After the last show let out on Saturday night, I heard some of the more experienced fans saying that these shows felt different: that they felt like Japan shows, and not only because of the collectivist spirit that seemed to have overtaken the crowd.
The New York audiences were given a special gift in the encores of these shows: a total of six older songs — two per show, taken from Japanese setlists — that had never before been played in America. These included, among others, mournful ballad “Akuro no Oka” and manic thrasher “Schwein no Isu” off the band’s first album, 1999’s Gauze. While all were a delight to hear, the showstopper of these six rarities was far and away Saturday’s performance of “Ugly,” off the 2002 EP Six Ugly.
Unique in the band’s catalog for its long, repetitive instrumental bridge, “Ugly” makes for perfect encore material, allowing the band members to interact with the crowd and each other while playing. This performance of the song saw much of both. The usually unapproachable Kyo came to the front of the stage to spit water at the crowd and egg on the cheering fans in the front rows. Kaoru and Die played side-by-side, a rare expression of camaraderie between the two guitarists who usually stand at opposite ends of the stage. Toshiya leapt around in his pleated kilt and high-fived any and all fans he could reach. All of this may seem standard fare for a rock concert, but these and other tidbits of affection are hard-won from a band with a reputation for their aloof demeanor, and were eagerly eaten up by the crowd.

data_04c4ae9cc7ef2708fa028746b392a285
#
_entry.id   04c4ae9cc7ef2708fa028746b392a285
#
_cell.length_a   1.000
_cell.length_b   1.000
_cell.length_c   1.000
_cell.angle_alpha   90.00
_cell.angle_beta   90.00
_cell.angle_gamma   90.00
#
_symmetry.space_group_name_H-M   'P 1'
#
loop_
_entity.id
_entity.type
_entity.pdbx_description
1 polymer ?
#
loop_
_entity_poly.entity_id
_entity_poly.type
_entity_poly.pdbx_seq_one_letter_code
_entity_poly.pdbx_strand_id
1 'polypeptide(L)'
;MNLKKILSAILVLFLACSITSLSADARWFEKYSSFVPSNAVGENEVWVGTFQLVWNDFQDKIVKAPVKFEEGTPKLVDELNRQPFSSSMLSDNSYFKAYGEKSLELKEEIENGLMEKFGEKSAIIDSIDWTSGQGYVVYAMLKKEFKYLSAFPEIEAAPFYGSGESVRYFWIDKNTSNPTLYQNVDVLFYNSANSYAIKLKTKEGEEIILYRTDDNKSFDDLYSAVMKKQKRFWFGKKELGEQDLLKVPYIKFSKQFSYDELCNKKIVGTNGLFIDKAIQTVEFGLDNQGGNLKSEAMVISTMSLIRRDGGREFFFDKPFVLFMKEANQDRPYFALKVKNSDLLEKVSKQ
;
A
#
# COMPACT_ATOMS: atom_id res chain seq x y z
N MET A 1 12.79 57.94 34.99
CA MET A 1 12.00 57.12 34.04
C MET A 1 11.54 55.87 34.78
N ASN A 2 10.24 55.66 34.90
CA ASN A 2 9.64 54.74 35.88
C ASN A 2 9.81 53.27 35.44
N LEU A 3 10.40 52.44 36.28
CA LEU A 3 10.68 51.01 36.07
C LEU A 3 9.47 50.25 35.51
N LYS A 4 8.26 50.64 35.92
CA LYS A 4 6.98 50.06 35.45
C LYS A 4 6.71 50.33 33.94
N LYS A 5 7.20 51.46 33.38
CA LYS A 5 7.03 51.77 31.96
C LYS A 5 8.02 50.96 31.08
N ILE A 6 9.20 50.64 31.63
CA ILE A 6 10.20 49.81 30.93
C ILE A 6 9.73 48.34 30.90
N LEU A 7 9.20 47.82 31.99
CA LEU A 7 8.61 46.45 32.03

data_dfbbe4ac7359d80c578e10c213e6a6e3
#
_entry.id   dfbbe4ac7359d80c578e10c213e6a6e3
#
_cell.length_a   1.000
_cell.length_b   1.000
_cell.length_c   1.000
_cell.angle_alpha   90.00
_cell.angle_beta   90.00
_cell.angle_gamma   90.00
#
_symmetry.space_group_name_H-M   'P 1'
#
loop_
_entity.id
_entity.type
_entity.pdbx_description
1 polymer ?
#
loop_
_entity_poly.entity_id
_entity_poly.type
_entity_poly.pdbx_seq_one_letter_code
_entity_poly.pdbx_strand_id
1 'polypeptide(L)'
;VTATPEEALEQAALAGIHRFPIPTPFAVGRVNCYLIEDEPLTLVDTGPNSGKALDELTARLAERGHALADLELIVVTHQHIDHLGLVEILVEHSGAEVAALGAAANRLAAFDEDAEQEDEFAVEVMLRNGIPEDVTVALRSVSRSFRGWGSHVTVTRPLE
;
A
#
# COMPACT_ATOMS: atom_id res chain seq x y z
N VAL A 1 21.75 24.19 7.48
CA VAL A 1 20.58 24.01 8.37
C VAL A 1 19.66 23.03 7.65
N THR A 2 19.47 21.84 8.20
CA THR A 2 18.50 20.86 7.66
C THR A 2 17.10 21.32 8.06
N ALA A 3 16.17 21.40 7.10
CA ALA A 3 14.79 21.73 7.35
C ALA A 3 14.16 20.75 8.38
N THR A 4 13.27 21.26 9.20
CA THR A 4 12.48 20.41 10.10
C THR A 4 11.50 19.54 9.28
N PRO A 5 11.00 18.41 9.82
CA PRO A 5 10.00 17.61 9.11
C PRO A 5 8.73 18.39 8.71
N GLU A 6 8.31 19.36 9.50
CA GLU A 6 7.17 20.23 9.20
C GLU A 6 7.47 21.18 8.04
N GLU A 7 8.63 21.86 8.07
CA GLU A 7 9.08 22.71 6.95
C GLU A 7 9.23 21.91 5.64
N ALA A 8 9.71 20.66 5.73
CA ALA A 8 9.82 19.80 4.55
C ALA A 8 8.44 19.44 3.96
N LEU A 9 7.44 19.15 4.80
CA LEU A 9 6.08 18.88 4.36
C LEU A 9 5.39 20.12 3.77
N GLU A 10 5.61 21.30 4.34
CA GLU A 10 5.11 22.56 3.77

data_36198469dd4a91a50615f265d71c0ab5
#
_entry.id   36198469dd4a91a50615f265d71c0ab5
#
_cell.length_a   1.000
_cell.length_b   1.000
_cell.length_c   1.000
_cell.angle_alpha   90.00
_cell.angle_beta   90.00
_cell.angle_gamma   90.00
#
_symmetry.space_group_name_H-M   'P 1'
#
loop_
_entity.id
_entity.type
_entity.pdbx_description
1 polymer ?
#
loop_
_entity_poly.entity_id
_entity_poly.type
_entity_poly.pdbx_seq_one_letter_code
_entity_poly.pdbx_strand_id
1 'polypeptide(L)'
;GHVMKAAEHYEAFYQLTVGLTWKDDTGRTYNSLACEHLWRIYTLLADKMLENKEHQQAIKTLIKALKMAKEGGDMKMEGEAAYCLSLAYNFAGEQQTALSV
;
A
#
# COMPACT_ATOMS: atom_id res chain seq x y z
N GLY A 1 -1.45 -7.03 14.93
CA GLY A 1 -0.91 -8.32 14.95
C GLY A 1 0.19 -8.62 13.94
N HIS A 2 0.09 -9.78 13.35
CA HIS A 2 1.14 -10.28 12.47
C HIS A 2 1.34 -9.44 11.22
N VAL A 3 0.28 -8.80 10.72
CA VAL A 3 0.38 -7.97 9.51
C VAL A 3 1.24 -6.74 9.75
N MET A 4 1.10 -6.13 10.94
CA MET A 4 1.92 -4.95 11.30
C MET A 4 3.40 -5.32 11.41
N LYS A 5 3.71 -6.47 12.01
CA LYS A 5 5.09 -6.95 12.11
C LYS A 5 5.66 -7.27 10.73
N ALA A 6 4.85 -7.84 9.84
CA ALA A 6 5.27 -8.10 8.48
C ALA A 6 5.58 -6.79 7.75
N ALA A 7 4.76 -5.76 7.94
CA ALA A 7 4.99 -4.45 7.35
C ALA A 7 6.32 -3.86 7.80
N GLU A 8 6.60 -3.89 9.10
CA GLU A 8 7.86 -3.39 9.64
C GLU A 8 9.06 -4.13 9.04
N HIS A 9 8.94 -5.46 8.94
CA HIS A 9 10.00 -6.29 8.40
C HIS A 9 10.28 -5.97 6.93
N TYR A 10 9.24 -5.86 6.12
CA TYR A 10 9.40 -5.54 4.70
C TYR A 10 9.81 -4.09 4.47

The only letdown of these shows was the lack of variety in the setlists. While New York was admittedly treated to a few unexpected songs, the rest of the sets were disappointingly predictable. The three-day format of the concerts suggested to many fans that the band would play a series of setlists showcasing the band’s large and diverse oeuvre, similar to their legendary five day run at Akasaka Blitz in 2003. Unfortunately, many songs were played on all three days in New York, and in their repetition lost some of their energy and charm. Especially disappointing was the decision to play “Gaika, Chinmoku ga Nemuru Koro” as a set closer on all three nights. While a very solid song in its own right, “Gaika” feels out of place at the end of a set, its energy too dark and angry for this cherished spot usually reserved for a more dynamic song. It was especially unusual directly after “Ugly” on Saturday. Fan favorite set closers “The IIID Empire” and “Rasetsukoku” would perhaps have been a better fit.
It’s been almost four years since Dir en grey first made footfall in the United States. Six tours later, it seems like they’re finally warming up to America. Their attention, at long last, to the desires of the fans to hear older songs and see more crowd interaction did not go unnoticed or unappreciated. They gave their all in New York this year, and their efforts made the shows that much more fun, rewarding, and satisfying. Few were the fans who left the theater wanting.